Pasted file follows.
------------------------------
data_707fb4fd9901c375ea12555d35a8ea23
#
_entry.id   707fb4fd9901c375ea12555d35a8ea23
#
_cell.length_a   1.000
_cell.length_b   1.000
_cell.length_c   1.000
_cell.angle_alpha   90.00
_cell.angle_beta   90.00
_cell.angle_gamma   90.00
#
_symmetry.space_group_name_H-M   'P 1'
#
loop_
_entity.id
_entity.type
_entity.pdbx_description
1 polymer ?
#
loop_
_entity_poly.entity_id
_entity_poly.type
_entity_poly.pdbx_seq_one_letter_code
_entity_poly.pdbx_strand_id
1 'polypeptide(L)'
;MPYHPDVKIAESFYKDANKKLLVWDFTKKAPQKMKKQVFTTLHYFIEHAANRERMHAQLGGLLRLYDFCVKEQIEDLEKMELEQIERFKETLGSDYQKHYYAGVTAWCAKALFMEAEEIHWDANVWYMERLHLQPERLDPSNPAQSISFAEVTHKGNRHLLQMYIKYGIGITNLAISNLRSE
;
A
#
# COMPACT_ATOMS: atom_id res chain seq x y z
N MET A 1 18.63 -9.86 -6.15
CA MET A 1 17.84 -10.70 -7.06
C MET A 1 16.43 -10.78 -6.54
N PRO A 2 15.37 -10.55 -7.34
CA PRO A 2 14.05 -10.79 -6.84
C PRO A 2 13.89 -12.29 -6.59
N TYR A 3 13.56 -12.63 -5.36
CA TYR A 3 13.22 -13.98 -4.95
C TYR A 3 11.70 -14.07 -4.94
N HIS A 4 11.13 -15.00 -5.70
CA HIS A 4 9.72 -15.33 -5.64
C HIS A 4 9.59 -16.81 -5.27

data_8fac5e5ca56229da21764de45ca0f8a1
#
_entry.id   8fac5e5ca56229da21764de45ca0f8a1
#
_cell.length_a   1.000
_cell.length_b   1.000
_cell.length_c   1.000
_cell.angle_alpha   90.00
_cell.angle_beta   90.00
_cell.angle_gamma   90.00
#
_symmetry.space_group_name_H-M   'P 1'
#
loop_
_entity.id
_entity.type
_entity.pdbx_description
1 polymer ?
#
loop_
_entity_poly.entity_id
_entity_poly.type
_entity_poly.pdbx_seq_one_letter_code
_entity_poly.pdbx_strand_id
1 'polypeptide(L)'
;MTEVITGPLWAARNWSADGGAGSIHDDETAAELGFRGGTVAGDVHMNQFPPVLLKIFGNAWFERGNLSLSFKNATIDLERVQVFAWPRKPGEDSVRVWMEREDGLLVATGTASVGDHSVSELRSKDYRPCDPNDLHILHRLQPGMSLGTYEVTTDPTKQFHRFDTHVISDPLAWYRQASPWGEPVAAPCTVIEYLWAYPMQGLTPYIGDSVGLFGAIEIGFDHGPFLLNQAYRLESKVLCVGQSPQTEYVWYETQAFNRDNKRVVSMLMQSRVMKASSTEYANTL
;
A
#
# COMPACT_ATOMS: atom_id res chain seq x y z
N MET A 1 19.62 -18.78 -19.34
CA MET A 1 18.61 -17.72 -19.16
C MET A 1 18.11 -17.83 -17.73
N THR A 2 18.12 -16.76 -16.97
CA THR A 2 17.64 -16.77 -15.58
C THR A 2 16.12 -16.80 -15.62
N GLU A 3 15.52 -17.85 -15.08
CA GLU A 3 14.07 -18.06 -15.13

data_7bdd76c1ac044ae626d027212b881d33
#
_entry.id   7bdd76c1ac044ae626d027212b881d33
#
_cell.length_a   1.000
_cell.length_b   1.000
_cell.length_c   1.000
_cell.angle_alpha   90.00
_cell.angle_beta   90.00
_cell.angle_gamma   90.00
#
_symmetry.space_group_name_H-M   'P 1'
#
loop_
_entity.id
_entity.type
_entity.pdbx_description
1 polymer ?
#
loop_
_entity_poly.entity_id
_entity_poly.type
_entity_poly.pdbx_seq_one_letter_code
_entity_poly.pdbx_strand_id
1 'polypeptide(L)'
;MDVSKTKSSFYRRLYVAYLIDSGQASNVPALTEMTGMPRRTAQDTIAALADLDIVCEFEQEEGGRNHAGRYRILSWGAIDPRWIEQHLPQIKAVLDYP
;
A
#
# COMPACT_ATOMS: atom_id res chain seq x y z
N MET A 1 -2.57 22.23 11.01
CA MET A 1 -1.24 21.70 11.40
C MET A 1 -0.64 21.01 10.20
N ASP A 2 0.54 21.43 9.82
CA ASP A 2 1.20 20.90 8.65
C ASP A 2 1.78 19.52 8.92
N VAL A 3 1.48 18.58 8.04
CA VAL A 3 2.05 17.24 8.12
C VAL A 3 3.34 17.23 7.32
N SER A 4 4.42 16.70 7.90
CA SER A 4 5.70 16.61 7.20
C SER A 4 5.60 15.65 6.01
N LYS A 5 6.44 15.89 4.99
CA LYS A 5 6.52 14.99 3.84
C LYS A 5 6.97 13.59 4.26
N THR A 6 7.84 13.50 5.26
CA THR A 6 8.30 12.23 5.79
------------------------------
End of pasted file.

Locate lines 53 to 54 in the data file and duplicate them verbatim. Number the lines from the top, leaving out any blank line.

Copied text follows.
#
_symmetry.space_group_name_H-M   'P 1'